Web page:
Being the latest in what will probably be yet another short-lived series, in which yours truly reclines on a hammock by the pool with a jeroboam of Elf-Wonking Juice™ and lets a proper writer talk about the origins of his or her characters and stories. This week: Reed Farrel Coleman, author of INNOCENT MONSTER. To wit:
“Every author is sick to death of the questions about where ideas come from. We’re sick of the question because, as writers, the answer is so bloody obvious. Our ideas come from everywhere: from newspapers, from television, from life, from an incident that happened thirty years ago, from some seed planted in our twisted little brains. Where our protagonists come from is less obvious and much more interesting. In the two novels (HOSE MONKEY, THE FOURTH VICTIM) I wrote under the pen name Tony Spinosa, my protagonist, Joe Serpe, was a product of circumstance: mine and the world’s. For several years, I’d been making cash driving a truck and delivering home heating oil (a form of diesel fuel once popular in the northeast USA). I came to truck driving late in life, so, unlike driving a car, the process was fascinating to me. I also enjoyed the very physical nature of the work, so different than my writing. Hence Joe Serpe would drive a heating oil delivery truck. For once I was writing about something I knew about first hand. The other half of Joe’s equation was his struggle to come to grips with personal tragedy in the aftermath of 9/11.
“Moe Prager, the protagonist of my most popular novels, is a different matter altogether. Moe is the product of another failed protagonist from an aborted series and from the plot of a novel that shaped him as much as anything else. In the 90s while I was writing my first three novels (LIFE GOES SLEEPING, LITTLE EASTER, THEY DON’T PLAY STICKBALL IN MILWAUKEE) featuring insurance investigator cum novelist Dylan Klein, I tried to write a second series featuring a Jewish, Brooklyn-born, hotshot NYPD homicide detective named Moe Einstein. Problem was my grasp exceeded my craft and though the novels had their strong points, they weren’t publishable. I didn’t have the chops to pull them off and Moe Einstein—Jesus, can you imagine all the lame puns I generated with that name—was too clever by half. I hadn’t yet developed my own voice to a point where I could escape the clichés and overdone conceits of the genre. Still, Moe Einstein stuck with me. I liked the fact that he struggled with his religious identity and that he was wed to his Brooklyn neighborhood. I liked that he was unconventional and loyal to his family.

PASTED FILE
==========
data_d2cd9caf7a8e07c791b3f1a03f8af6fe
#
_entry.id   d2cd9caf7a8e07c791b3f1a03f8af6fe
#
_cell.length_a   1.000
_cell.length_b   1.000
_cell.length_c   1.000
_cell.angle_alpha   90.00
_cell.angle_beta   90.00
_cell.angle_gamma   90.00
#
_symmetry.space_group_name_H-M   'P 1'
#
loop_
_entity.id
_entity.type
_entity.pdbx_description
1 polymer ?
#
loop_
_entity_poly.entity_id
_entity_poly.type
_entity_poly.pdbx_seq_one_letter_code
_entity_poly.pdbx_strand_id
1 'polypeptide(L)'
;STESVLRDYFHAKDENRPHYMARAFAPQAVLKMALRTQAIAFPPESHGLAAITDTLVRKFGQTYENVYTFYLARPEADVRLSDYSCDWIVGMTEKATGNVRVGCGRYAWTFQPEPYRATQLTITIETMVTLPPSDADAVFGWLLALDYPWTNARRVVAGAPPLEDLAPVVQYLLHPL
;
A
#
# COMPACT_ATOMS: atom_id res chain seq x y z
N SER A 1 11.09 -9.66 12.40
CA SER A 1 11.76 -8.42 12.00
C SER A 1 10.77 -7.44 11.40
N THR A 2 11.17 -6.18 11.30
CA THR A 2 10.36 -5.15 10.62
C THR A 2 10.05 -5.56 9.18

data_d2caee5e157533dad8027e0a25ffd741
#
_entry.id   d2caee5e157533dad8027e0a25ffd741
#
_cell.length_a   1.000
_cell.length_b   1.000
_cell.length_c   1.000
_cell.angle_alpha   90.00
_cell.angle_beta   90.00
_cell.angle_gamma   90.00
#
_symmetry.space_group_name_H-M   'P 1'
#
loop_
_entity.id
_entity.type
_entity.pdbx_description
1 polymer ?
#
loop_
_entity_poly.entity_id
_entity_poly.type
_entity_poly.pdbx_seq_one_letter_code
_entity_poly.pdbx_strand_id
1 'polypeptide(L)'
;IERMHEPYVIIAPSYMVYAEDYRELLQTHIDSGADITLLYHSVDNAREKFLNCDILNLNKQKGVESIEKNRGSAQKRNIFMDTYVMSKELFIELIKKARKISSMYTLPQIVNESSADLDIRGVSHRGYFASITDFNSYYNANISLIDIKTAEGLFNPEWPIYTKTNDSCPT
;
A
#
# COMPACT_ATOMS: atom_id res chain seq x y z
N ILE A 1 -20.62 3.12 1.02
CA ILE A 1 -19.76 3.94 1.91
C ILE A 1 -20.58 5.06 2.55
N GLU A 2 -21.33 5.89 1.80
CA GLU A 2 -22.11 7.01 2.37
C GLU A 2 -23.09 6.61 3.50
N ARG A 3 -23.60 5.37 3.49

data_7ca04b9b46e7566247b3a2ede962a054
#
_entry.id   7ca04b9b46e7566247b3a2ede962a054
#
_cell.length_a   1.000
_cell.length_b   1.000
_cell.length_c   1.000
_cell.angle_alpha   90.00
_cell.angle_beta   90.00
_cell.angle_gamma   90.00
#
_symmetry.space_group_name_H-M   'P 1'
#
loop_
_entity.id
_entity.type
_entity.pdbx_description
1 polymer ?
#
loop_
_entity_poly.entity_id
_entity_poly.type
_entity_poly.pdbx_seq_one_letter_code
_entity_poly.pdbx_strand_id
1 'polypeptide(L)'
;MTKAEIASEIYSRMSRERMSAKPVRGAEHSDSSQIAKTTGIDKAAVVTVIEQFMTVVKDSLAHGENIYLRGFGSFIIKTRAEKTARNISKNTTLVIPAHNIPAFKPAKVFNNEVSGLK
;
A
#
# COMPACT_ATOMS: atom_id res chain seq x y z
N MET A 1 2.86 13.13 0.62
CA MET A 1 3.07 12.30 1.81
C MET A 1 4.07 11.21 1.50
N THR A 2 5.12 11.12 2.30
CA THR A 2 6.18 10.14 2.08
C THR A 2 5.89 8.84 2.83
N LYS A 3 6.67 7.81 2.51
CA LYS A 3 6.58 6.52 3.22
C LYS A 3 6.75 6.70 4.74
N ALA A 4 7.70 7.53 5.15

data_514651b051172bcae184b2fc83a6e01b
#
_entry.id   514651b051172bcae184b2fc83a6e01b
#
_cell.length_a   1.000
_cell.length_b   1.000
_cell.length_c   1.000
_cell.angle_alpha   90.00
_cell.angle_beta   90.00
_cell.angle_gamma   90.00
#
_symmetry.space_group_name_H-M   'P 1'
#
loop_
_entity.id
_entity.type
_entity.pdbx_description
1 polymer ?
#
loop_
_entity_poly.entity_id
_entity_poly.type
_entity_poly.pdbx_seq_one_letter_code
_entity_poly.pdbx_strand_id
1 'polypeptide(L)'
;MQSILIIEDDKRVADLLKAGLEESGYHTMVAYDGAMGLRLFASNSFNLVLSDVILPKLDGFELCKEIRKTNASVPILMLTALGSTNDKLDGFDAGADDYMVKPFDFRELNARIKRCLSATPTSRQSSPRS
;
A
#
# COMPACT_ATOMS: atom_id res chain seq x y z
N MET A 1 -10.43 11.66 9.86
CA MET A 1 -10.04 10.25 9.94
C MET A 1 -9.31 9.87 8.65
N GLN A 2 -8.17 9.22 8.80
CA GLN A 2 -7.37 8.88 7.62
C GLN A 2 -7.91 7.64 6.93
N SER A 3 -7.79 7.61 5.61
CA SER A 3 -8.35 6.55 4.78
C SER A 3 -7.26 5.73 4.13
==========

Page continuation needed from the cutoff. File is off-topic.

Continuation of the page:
“Well, by the time I came to write my fourth novel, I was faced with a dilemma. I could either try to continue writing the Dylan Klein series or forge ahead into new ground. I tried to write DK4, but it just wasn’t working because of something I’d done plot-wise in Stickball that would have caused me to make a major shift in book 4. Looking back at it, I think I unconsciously sabotaged the series because I had taken it as far as I could. Basically, I had used the first three books—plus the two unpublished Moe Einstein books—to teach myself how to write. If you read my DK novels, you can see the growth for yourselves. Frustrated, I searched for a new direction. Boom! In New York Magazine, a story about a missing college student. I remembered reading many stories like it over the course of my life: a college student, usually male, comes into Manhattan for a night of partying and disappears off the face of the earth. What happened to them, I wondered? What were their stories? Who could the detective be to answer those questions? Moe Einstein raised his hand and volunteered and I picked him…sort of.
“Moe kept his first name, but lost the Einstein. And now Moe was short for Moses because he would lead people to the Promised Land, but never quite reach it himself. I emphasized his allegorical nature by naming his brother Aaron and his sister Miriam. Moe Prager was born. This Moe would not be a hotshot detective, but an everyman cop, a guy in uniform who gets hurt on the job but in a completely inglorious manner. He had to be someone any reader could relate to. In uniform, Moe had done one great deed, but was never really rewarded for it. That’s something I know I can relate to. Plus Moe would be intimately close to the reader. He would do more than tell you what he was doing. He would tell you what he was thinking and, most importantly, what he was feeling. So Moe was an outgrowth of an earlier character and the plot of the book I was writing. Yet, Moe is such a fine character, I can’t imagine that I wouldn’t have found my way to him no matter what.” - Reed Farrel Coleman
INNOCENT MONSTER is the sixth Moe Prager novel. Reed Farrel Coleman has won the Shamus Award for Best Novel of the Year three times as well as the Barry and Anthony, and has twice been nominated for the Edgar.
“Burke shows again that he’s not just a comic genius, but also a fine dramatic writer and storyteller.” – Booklist. “Prose both scabrous and poetic.” – Publishers Weekly. “Proust meets Chandler over a pint of Guinness.” – Spectator. “A sheer pleasure.” – Tana French. “Among the most memorable books of the year, of any genre.” – Sunday Times. “A hardboiled delight.” – Guardian. “Imagine Donald Westlake and Richard Stark collaborating on a screwball noir.” – Kirkus Reviews. “A cross between Raymond Chandler and Flann O’Brien.” – John Banville. “The effortless cool of Elmore Leonard at his peak.” – Ray Banks. “A fine writer at the top of his game.” – Lee Child.